Wedding Woes

Let them lead the conversation.

Dear Prudence,

Our 18-year-old twins are coming home for their first Thanksgiving break from their out-of-state college. We visited them a few weekends ago, but it was a quick trip and their friends and friends’ parents were often with us. We really want this visit home to be restful and relaxing before they go back for finals. Additionally, I have a million questions about things that have happened (roommate drama, first romance, etc.) that we’ve barely scratched the surface of in FaceTime calls. We are a close family, but I want to respect their new status as young adults living independently and my tendency to get intense and nosy. For what it’s worth, I started therapy before their senior year in high school because I saw that I was becoming more intense as their leaving the nest loomed nearer and they were withdrawing. Do you have any suggestions for encouraging connection and conversation while still respecting their autonomy?

—Nosy Mom By Nature

Re: Let them lead the conversation.

  • As someone who feels automatically defensive whenever my mom asks a question, let the conversation happen naturally. Don't let your curiosity come across as pushy.
  • Keep it light and let them lead. Did you meet their friends? Ask, “hey how’s Bert doing?” Know what classes they’re taking? Ask “how’s that class on astronomy”. Then let them fill in the details. Don’t press for more if they’re not receptive but I don’t think it means you can’t ask them *anything*. 
  • banana468banana468 member
    Knottie Warrior 10000 Comments 500 Love Its 5 Answers
    Let them start the conversation.  This is a time where they are trying to feel independent, and now their college dorm may feel more like home than your house.  don't push it!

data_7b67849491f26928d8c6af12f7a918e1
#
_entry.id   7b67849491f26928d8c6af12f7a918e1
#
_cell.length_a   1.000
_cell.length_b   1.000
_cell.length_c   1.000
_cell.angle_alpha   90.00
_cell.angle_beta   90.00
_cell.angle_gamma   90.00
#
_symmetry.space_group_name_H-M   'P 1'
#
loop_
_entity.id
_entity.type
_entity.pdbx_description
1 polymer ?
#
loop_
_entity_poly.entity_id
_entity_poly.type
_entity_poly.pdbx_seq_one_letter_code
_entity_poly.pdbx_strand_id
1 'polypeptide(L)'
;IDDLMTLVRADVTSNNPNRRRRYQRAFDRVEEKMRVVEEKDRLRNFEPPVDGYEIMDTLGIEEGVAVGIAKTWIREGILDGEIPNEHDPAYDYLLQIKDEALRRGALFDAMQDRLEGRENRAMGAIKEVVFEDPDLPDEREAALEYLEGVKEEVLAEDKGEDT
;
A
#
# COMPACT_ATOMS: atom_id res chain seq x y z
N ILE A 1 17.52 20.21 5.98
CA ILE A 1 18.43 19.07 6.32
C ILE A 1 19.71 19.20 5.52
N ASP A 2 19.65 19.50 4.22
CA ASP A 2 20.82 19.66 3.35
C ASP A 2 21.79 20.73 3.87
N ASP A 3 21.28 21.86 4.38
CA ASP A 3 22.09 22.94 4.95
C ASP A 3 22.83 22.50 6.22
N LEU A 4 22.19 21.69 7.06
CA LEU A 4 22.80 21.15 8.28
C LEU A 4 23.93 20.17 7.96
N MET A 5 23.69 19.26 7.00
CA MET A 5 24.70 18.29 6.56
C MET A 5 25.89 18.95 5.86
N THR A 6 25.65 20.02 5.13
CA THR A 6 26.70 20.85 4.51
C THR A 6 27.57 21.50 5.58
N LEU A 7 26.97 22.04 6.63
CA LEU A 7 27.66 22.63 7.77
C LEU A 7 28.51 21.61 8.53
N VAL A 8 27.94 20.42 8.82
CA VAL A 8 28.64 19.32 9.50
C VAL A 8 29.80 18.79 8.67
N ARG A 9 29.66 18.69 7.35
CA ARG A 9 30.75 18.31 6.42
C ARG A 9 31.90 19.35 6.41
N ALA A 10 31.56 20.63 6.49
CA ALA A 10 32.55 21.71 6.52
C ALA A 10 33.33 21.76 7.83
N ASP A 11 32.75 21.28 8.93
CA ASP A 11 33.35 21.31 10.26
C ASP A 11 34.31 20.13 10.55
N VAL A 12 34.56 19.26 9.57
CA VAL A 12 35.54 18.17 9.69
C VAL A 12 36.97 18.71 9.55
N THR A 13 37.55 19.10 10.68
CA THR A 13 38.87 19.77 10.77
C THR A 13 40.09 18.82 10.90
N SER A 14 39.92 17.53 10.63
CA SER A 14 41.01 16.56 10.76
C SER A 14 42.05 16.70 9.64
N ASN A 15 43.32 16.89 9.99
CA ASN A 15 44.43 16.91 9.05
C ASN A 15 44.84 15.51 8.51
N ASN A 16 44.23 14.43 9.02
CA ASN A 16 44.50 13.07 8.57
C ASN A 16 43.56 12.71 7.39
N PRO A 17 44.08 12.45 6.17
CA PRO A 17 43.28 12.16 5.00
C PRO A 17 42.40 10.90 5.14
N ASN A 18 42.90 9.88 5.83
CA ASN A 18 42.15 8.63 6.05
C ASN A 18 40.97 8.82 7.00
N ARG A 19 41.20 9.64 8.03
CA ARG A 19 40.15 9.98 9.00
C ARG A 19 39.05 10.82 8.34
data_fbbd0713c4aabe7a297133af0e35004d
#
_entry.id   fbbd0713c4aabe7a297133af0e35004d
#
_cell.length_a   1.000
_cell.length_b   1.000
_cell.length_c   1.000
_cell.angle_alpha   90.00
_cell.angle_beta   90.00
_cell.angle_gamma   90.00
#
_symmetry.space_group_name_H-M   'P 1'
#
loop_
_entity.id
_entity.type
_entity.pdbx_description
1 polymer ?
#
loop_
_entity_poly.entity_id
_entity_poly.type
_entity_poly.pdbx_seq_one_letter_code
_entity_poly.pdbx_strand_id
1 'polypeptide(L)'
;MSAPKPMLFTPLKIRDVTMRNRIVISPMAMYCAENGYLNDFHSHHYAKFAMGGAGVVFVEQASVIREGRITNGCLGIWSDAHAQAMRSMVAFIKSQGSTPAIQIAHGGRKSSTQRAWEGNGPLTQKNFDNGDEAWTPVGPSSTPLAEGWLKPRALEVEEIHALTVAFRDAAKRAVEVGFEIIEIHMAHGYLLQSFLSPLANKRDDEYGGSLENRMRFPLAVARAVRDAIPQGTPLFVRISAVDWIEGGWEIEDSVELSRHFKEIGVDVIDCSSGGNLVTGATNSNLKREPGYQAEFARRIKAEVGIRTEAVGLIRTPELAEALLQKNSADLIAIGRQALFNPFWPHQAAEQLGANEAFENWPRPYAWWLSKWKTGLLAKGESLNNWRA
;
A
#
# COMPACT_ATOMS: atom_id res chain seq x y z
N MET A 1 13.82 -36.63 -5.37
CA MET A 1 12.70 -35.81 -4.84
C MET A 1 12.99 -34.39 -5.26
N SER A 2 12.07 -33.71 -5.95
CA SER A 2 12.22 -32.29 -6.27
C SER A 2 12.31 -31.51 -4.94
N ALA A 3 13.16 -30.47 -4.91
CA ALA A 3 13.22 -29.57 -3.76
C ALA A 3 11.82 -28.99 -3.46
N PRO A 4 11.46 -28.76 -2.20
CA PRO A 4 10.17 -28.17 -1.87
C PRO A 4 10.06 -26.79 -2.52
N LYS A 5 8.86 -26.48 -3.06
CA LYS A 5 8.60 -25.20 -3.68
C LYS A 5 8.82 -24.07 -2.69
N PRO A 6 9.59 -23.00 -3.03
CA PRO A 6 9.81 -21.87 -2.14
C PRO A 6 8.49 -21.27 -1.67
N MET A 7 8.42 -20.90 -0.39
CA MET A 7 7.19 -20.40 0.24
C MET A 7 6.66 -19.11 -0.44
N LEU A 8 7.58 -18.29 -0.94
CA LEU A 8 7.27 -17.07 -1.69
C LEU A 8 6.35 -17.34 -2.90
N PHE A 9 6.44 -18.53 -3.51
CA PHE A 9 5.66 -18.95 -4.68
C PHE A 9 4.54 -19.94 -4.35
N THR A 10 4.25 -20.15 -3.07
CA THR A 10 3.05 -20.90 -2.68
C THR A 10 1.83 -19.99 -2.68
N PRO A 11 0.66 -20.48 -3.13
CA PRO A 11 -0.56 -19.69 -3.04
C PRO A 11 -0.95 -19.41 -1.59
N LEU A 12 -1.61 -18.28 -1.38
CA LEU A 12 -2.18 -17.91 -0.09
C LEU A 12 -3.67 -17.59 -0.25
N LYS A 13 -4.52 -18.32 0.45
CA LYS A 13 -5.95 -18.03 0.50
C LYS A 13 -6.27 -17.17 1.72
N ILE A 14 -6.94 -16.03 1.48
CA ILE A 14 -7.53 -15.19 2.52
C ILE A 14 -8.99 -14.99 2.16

• Letting them take the lead is absolutely the way to go. Ask them a general question or two about how things are going and let them decide what they feel comfortable telling you. They are at an age and point in life where, more than ever, they don't necessarily need or want to tell their mother everything. Allowing them to decide the direction of the conversation(s) shows interest while still respecting their privacy.
  • Let them come to you. Make home welcoming and comfortable and easy. It may take a while for them to settle in. 
  • This is how my mother is. And this is the reason I don't tell her anything.

    Accept that dating and roommate drama really isn't your business and that they'll share if they want to. 
  • levioosalevioosa member
    Ninth Anniversary 5000 Comments 500 Love Its 5 Answers
    Agree with PPs. Also it’s possible the kids come home and spend the majority of their vacation taking off to go hang out with their friends. And that, LW, is also not about you and not a sign you’ve done anything wrong. 

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